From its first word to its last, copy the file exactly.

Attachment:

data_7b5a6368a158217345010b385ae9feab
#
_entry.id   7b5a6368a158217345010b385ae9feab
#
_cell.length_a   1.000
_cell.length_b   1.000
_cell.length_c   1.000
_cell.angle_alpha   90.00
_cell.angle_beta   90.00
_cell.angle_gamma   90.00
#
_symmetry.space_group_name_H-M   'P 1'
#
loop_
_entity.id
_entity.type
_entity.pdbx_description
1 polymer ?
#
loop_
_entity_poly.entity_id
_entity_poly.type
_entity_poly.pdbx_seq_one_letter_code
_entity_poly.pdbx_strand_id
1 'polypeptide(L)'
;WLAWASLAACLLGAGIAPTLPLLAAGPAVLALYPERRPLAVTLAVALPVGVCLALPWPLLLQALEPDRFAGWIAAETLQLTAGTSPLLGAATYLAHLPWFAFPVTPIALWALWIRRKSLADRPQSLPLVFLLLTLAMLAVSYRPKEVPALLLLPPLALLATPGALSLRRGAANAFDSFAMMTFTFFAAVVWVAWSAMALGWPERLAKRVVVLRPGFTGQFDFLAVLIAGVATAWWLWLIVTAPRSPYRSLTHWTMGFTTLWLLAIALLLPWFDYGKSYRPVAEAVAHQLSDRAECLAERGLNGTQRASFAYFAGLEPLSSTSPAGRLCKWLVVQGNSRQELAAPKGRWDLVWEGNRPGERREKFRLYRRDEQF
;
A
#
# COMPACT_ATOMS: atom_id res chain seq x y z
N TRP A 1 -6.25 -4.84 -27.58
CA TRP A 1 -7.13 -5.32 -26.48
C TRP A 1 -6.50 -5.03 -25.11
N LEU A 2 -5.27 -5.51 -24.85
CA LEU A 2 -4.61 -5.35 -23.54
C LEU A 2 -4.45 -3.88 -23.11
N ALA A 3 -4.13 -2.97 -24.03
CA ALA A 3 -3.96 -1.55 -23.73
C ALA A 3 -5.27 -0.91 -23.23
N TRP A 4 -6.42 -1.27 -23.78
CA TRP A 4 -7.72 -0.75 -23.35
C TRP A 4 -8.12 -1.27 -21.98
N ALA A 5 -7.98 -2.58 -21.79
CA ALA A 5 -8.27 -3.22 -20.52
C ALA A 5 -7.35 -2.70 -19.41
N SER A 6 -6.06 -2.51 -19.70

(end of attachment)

data_7b5a6368a158217345010b385ae9feab
#
_entry.id   7b5a6368a158217345010b385ae9feab
#
_cell.length_a   1.000
_cell.length_b   1.000
_cell.length_c   1.000
_cell.angle_alpha   90.00
_cell.angle_beta   90.00
_cell.angle_gamma   90.00
#
_symmetry.space_group_name_H-M   'P 1'
#
loop_
_entity.id
_entity.type
_entity.pdbx_description
1 polymer ?
#
loop_
_entity_poly.entity_id
_entity_poly.type
_entity_poly.pdbx_seq_one_letter_code
_entity_poly.pdbx_strand_id
1 'polypeptide(L)'
;WLAWASLAACLLGAGIAPTLPLLAAGPAVLALYPERRPLAVTLAVALPVGVCLALPWPLLLQALEPDRFAGWIAAETLQLTAGTSPLLGAATYLAHLPWFAFPVTPIALWALWIRRKSLADRPQSLPLVFLLLTLAMLAVSYRPKEVPALLLLPPLALLATPGALSLRRGAANAFDSFAMMTFTFFAAVVWVAWSAMALGWPERLAKRVVVLRPGFTGQFDFLAVLIAGVATAWWLWLIVTAPRSPYRSLTHWTMGFTTLWLLAIALLLPWFDYGKSYRPVAEAVAHQLSDRAECLAERGLNGTQRASFAYFAGLEPLSSTSPAGRLCKWLVVQGNSRQELAAPKGRWDLVWEGNRPGERREKFRLYRRDEQF
;
A
#
# COMPACT_ATOMS: atom_id res chain seq x y z
N TRP A 1 -6.25 -4.84 -27.58
CA TRP A 1 -7.13 -5.32 -26.48
C TRP A 1 -6.50 -5.03 -25.11
N LEU A 2 -5.27 -5.51 -24.85
CA LEU A 2 -4.61 -5.35 -23.54
C LEU A 2 -4.45 -3.88 -23.11
N ALA A 3 -4.13 -2.97 -24.03
CA ALA A 3 -3.96 -1.55 -23.73
C ALA A 3 -5.27 -0.91 -23.23
N TRP A 4 -6.42 -1.27 -23.78
CA TRP A 4 -7.72 -0.75 -23.35
C TRP A 4 -8.12 -1.27 -21.98
N ALA A 5 -7.98 -2.58 -21.79
CA ALA A 5 -8.27 -3.22 -20.52
C ALA A 5 -7.35 -2.70 -19.41
N SER A 6 -6.06 -2.51 -19.70